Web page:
USD stable after President Trump said trade talks are “back on track” with China and any new tariffs are on hold. Trump also offered to ease restrictions on tech company Huawei and China will buy more U.S. farm products. Tensions have eased between the world’s two largest economies and this positive outcome was better than markets expected. Meanwhile, the Federal Reserve will continue with plans of a possible rate cut this month (despite positive trade developments). The personal consumption expenditure price index increased 0.2% in May (as expected) and reinforced expectations of a 25bps rate cut. China Premier Li said the economy has faced downward pressure from slowing global conditions. Construction spending in May decreased 0.8% (versus 0.1% gain expected). This week’s focus is on the Unemployment Rate for June (available Friday).
Canadian dollar highlights:
CAD stronger after the Bank of Canada’s Business Outlook Survey showed that Canadian firms expect an increase in sales growth this year. Economic data also supported the central bank to remain stable and not cut interest rates. Canada’s economy grew by 0.3% in April (faster than 0.1% expected). Oil prices remain high after a trade truce between U.S. and China; however, OPEC agreed to extend supply cuts (until the end of 2019) and this will affect oil prices lower. Unemployment Rate for June also available on Friday.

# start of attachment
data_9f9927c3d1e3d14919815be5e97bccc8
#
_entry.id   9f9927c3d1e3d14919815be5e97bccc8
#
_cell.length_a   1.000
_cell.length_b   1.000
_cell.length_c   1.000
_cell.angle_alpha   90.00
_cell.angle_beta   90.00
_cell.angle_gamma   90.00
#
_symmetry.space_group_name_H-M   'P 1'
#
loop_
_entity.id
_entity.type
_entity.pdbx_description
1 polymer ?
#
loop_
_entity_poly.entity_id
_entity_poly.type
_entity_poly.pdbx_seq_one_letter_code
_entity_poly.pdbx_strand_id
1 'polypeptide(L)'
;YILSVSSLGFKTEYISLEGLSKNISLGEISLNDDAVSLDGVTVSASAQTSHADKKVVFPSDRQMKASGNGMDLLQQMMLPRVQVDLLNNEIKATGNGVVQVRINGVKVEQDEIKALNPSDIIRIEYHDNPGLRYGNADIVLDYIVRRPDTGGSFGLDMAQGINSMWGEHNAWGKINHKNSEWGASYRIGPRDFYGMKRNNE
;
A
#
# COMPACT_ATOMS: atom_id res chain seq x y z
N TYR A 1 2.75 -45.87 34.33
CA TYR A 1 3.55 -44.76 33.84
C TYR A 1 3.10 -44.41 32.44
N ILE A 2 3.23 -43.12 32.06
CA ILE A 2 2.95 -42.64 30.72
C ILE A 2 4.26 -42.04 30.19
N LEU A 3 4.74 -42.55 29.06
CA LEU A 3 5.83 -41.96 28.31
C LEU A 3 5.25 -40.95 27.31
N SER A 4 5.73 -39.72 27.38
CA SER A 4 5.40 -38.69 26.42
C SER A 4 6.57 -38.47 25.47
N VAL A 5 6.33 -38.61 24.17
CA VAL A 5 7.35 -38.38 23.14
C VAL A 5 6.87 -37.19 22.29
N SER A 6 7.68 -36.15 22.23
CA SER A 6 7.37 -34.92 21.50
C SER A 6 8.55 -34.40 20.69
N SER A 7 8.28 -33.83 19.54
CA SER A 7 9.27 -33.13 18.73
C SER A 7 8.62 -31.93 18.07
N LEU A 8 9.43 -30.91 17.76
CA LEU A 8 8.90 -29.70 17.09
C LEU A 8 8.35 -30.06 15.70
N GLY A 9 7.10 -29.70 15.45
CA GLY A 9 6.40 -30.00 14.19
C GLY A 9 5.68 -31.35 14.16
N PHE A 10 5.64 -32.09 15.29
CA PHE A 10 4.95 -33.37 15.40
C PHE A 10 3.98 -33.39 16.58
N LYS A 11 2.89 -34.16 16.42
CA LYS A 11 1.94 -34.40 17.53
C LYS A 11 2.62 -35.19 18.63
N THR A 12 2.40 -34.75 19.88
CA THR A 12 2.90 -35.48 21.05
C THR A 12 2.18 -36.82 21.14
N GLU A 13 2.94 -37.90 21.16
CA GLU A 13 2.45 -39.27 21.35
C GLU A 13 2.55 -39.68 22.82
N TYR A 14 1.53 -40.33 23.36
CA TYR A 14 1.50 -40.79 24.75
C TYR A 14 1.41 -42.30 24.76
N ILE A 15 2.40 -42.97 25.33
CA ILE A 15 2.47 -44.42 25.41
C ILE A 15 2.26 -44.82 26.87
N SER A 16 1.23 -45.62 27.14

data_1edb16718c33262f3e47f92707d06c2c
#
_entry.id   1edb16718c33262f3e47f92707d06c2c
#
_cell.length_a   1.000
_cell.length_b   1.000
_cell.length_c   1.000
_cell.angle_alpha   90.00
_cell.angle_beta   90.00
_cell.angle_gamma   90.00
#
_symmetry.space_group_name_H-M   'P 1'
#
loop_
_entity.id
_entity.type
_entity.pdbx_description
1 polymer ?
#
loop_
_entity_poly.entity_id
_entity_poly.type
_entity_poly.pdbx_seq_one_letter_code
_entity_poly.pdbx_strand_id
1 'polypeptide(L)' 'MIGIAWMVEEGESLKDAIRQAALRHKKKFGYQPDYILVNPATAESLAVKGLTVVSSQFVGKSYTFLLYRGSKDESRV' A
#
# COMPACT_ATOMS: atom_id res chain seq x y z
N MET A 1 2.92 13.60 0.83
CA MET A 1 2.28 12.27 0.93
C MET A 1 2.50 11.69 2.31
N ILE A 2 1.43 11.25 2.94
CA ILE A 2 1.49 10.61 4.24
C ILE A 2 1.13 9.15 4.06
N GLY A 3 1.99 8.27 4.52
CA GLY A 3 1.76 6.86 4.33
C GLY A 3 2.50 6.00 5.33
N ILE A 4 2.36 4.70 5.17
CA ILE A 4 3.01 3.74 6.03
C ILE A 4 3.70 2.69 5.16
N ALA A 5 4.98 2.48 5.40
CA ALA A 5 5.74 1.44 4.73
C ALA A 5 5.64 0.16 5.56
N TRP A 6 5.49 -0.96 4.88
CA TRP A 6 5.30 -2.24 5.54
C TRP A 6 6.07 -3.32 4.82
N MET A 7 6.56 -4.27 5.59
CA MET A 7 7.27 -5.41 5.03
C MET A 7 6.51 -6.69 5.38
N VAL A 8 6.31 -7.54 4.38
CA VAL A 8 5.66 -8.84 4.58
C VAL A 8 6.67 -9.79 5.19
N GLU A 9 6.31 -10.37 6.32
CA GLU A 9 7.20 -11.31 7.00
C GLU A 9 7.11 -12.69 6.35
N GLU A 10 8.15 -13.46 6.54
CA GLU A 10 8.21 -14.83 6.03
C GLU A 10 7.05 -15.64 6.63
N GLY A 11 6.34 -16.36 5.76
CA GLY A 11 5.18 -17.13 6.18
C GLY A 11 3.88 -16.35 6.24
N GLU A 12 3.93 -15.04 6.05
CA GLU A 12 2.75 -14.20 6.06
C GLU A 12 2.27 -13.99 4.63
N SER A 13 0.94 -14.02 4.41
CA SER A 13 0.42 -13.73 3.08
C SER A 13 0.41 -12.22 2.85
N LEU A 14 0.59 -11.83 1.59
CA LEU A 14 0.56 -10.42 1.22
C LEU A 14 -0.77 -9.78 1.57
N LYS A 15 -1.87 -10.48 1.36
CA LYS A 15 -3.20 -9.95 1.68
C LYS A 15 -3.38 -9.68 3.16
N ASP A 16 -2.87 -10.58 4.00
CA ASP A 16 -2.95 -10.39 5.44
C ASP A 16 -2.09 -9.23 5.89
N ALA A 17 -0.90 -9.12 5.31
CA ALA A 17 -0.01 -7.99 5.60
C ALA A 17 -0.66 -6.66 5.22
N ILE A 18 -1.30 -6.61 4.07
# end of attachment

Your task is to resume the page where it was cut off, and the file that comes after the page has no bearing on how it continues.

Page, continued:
EUR defensive after Eurozone factory activity was lower than expected. Unemployment Rate for May was 7.5% (lower than expected 7.6%) and June Inflation Rate remained at 1.2% year over year; meanwhile, Core Inflation increased 1.1% (previously 0.8% in May). Despite this positive data, the European Central Bank is still expected ton cut interest rates; however, policy makers “aren’t yet ready to rush into additional monetary stimulus at this month’s meeting”. Any further monetary policy decisions may occur after current President Mario Draghi’s term ends in October. Meanwhile, the U.S. proposed mote tariffs on European goods in the Airbus-Boeing dispute. Producer Prices for May was -0.1% (versus 0.1% gain expected) and Retail Sales available Thursday.
British pound highlights:
GBP weaker and defensive due to increased concerns the U.K. may still leave the European Union with no deal. British manufacturers also experienced the largest decrease in activity in more than six years in June (due to Brexit uncertainty and global trade tensions). Bank of England Governor Mark Carney said that a rate hike is needed if Brexit is approved. Boris Johnson refuses to rule out suspending parliament to force a no-deal Brexit; meanwhile, parliament was unable to vote on a motion that could have blocked a no-deal. The Conservative Party will elect a new leader by the end of July and the Brexit deadline is October 31.